Another possible culprit behind the high-lead levels in my chard: fish fertilizer. Every couple of weeks, I applied a liberal dose, thinking it was a healthier alternative than traditional petrochemical fertilizers. Unfortunately, I have no idea what brand of fish fertilizer I bought; I used it all up and recycled the bottle. I went back to Home Depot to look for the product, but it was no longer there. When I asked the sales clerk to identify the brand by looking up the product number on the receipt, the search didn’t yield anything more specific than “fish fert.”
Fertilizers are overseen by the USDA but regulated by individual states’ agriculture departments. In California, the Department of Food and Agriculture oversees fertilizers such as the fish-derived product I had used. The department also regulates bagged soils, but only if they contain fertilizer. When these fertilizer-enhanced bagged soils are tested, the department is merely verifying that the contents listed on the label do what they claim to do. The soils are not tested for potential contaminants.
The California Department of Food and Agriculture does random sampling of the 5,400 products registered with the agency, but only 22% are tested each year. In 2008, 28% of those products failed to live up to claims on the label or were mislabeled, according to Steve Lyle, director of public affairs for the agency. The agency retests violators several times a year until they comply, Lyle added.
Such random testing brings up an interesting question: Do you trust the government to identify toxic pollutants and to stop violators? My guess is that a lot of the 8.6 million Americans who became food gardeners this year do not. Food safety was cited as a concern by 48% of gardeners polled in a 2009 National Gardening Assn. report on home and community gardens. About half of the people who started food gardening this year were young mothers between 18 and 34, according to Bruce Butterfield, who conducted the research.
Then consider that about 17 million Americans garden only in containers, and what they put in those containers is mostly bagged soil -- a $1.5-billion industry.
So what’s a consumer to do? You can mix your own soil, which is difficult because it takes far more organic material and time than most casual gardeners and urban farmers have. (Plus, if you’re composting, there’s a chance your compost ingredients could be high in toxics.)
If you buy bagged soil, you can read labels or run a lab test. Although reputable manufacturers do extensive testing of their own, consumers who want more guarantees can look for certifications from organizations such as the Organic Materials Review Institute, an Oregon-based nonprofit that conducts checks of products to ensure they comply with the USDA’s National Organic Program. Certification also can come from the Mulch and Soil Council, an industry-backed group that tests its members’ products to ensure they live up to the billing on the bag and are low in heavy metals such as chromated copper arsenic, a pesticide used to treat wood.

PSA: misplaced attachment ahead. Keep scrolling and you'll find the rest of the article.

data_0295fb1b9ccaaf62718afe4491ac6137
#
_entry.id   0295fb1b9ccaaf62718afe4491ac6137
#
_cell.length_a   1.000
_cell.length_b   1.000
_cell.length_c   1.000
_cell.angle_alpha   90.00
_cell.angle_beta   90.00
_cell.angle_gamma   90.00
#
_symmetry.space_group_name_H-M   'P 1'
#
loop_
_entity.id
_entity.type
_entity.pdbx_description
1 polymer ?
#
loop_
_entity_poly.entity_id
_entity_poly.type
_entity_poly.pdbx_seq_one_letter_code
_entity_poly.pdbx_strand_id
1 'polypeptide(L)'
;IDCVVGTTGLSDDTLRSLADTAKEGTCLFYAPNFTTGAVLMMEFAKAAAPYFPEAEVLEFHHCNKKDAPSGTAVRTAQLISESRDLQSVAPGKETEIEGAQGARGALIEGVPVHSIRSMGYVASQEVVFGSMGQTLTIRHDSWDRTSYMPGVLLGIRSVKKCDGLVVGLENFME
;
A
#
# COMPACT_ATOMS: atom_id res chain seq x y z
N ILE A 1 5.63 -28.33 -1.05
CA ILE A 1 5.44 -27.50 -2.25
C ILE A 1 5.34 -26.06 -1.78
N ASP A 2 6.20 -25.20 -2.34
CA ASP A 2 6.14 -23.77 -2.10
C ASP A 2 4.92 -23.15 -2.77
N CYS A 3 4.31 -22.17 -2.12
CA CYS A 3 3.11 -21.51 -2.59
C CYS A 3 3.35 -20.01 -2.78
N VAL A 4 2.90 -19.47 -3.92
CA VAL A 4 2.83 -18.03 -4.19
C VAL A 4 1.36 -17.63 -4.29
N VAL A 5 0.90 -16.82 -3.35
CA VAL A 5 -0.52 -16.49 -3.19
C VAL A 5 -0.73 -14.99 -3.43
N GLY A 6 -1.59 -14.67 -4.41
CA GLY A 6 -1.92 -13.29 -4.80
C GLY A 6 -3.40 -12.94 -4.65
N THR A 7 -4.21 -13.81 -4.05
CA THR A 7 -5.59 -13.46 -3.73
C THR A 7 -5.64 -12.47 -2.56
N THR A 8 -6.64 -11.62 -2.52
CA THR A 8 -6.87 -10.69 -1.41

Wood byproducts are one of the main ingredients in bagged soils. Much of the wood in bagged soils is leftover bark from paper and lumber mills -- bark that is stripped off before wood is treated with chemicals. Bark holds up plants and improves drainage. What type of bark is used in bagged soils varies by region: Because soil is so heavy to ship, it’s typically made within a few hundred miles of where it’s sold. In California, much of the bark is from fir and redwood.
As an agricultural region, California provides other kinds of organic materials. Scotts, which makes soils under the Miracle-Gro, EarthGro and SuperSoil brands, uses leftover skins and seeds from Napa Valley, rice hulls from Stockton, as well as pecan and walnut shells, among other things. The company, based in Marysville, Ohio, recycles 5 billion pounds of 100 raw materials, mixing them into 1,000 recipes for soils sold around the country.
Kellogg, which is based in Carson and has soil-making facilities in Ontario, uses ingredients such as bat guano from caves in the Southwest and worm castings and chicken manure from local farms.
Other materials commonly found in bagged soils include Canadian peat moss (to suppress disease and provide soil acidity, which helps plants to absorb nutrients), Sri Lankan coconut coir (frequently blended with peat moss to retain moisture), Norwegian kelp meal (contains trace materials) and perlite (a mineral that improves drainage).
It’s safe to say, I’ve got all these things in my planter box, which is now growing herbs that I wash carefully before eating. My son and I eat so few herbs in a single sitting that there isn’t any chance we’ll reach the quarter-pound-per-day limit. As for the bagged soils I had tested: I felt confident enough to use the remainder of all six in my raised beds, the fruits of which I’ll continue testing as my soil evolves.